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A model of consistency: Washington State soccer program continues its ascent into Elite Eight

UPDATED: Wed., Nov. 27, 2019

Washington State’s Bridget Rieken heads the ball against Montana on Aug. 30, 2019, at Lower Soccer Field in Pullman. (Dean Hare / WSU Athletics)
Washington State’s Bridget Rieken heads the ball against Montana on Aug. 30, 2019, at Lower Soccer Field in Pullman. (Dean Hare / WSU Athletics)

Annual relevance in the Pac-12 Conference is an arduous pursuit for many of Washington State’s athletic programs. The reasons are obvious.

Geographic isolation, chilly temperatures and Pullman’s relative lack of amenities compared to the Cougars’ sunnier, big-city peers are the most glaring.

Washington State has long embraced this milieu, making its best Power 5 campaigns even more special for the crimson-clad contingent.

But since the Washington State women’s soccer team’s inception in 1989, the Cougars have rarely been a doormat.

Twenty-three of Washington State’s 31 seasons have resulted in a winning record.

In what’s widely believed to be the best top-to-bottom conference in college soccer, the Cougars have earned eight NCAA Tournament berths over the past nine seasons.

The 2019 edition of head coach Todd Shulenberger’s team is the best one yet.

WSU (15-6-1) is a win away from the College Cup Final Four, facing second-seeded South Carolina (19-1-3) in the national quarterfinals on Friday at 3 p.m. on the Gamecocks’ home pitch in Columbia, South Carolina.

“We have a point to prove,” said Shulenberger, who has led the Cougars to four NCAA Tournaments in his five seasons.

This is among WSU’s most storied tournament runs in any sport, including the Cougars’ men’s basketball (1941) and baseball (1950) teams’ runs to the NCAA title games and volleyball’s multiple Elite Eight appearances.

A conference-record four Pac-12 teams comprise the 2019 NCAA quarterfinal field, including top-seeded Stanford, USC, UCLA and the Cougars.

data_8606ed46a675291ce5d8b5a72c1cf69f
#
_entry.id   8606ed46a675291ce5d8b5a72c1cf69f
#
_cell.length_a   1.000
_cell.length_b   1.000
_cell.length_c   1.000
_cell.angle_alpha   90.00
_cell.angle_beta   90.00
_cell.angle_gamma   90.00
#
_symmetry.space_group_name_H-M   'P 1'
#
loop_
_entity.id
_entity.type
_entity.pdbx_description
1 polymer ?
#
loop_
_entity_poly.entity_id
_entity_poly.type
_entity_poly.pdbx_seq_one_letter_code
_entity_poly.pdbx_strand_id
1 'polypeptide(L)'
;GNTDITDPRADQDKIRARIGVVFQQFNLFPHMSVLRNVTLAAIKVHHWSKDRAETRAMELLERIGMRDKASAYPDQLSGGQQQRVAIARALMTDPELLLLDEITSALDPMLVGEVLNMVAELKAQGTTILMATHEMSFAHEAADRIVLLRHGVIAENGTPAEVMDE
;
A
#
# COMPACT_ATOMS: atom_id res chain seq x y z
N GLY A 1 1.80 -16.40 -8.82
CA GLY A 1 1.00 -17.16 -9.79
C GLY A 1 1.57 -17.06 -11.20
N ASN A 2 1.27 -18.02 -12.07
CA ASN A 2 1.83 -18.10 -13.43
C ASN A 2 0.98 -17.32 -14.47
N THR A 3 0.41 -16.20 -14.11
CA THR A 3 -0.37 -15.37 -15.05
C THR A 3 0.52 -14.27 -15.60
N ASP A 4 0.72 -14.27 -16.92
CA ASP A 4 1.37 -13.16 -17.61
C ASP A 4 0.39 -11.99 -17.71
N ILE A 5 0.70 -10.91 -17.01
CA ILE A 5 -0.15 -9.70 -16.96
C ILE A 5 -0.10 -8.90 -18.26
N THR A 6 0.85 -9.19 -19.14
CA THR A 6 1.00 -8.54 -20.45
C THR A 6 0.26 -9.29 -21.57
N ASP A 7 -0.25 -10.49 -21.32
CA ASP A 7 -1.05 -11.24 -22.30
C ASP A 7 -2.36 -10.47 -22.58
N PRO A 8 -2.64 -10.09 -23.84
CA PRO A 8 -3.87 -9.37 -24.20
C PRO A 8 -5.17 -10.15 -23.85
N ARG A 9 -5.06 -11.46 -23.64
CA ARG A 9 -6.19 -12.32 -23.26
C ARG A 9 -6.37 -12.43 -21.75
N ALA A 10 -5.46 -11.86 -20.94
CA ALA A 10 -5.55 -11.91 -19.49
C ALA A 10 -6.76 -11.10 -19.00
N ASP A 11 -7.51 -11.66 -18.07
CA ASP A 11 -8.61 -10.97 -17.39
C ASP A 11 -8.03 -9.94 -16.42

WSU, which finished sixth in the Pac-12 during the regular season, has since clipped Memphis (1-0), top-seeded Virginia (3-2) and West Virginia (3-0) in NCAA tournament play.

It took the Cougars five seasons of existence to reach their first NCAA tournament in 1994, a foundation set by the program’s all-time leader in career goals (83) and points (177), WSU Hall of Famer Kim Lynass.

Lynass (1990) and Micaela Castain (2013) are the only players in program history to win Pac-12 Player of the Year.

These days, WSU is littered with All-Pac-12 talent.

The offense is led by the program’s second all-time leading scorer in Morgan Weaver (14 goals in 2019), a talented Stanford graduate transfer in Averie Collins (17 points), Makamae Gomera-Stevens (15 points), Elyse Bennett (15 points) and Brianna Alger (10 assists).

Ella Dederick has been a wall at goal this season with 68 saves and 22 goals allowed.

Shulenberger came to Pullman in 2015 via Texas Tech, where he was an associate head coach. He was also an assistant at Missouri and Clemson.

When he replaced Keidane McAlpine, who left WSU for the same job at USC, his intention was to make his position a destination job and help the Cougars take the next step.

The Cougars reached the third round for the first time in his third year.

Other former WSU head coaches left the Palouse for warmer climates after successful runs, including Lisa Fraser (Arizona), Dan Tobias (Arizona), Matt Potter (Oklahoma) and McAlpine, whose Trojans could potentially face the Cougars in the Final Four if both teams win this weekend.

Shulenberger said his team embraces the cold and lunch-pail approach most great WSU teams have had to succeed.

“We recruit the type of the girls who want to work hard,” he said. “They work hard as a group. They have that mentality.”

It works for defenders like Coeur d’Alene product and true freshman Bridget Rieken.

Rieken, a former Lake City High star, is already a significant contributor on one of the country’s top teams.

Like Collins, a former high school star in Bozeman, Rieken was a cut above her small state’s competition, playing on traveling club teams to get the attention of Division I college coaches.

She liked what she saw in Washington State, which has a geographically diverse roster with players from Washington, Idaho, Montana, California, Ohio, Colorado, Pennsylvania, Alaska, Arizona, Hawaii and Canada.

“We all take pride in being the Pullman school,” Rieken said. “And we recruit from all over, so coming from Coeur d’Alene, Idaho, you’re the underdog. You’re looked at lower, but we’ve shown we can play with anyone.”

A year ago, Rieken was going up against the likes of Post Falls and Lewiston. Now she’s a game away from the grandest stage in college soccer.

“I knew this team was going places, and that’s why I committed,” Rieken said. “It hasn’t fully hit me yet that we’ve made it this far. Our determination to win has gotten us here.”

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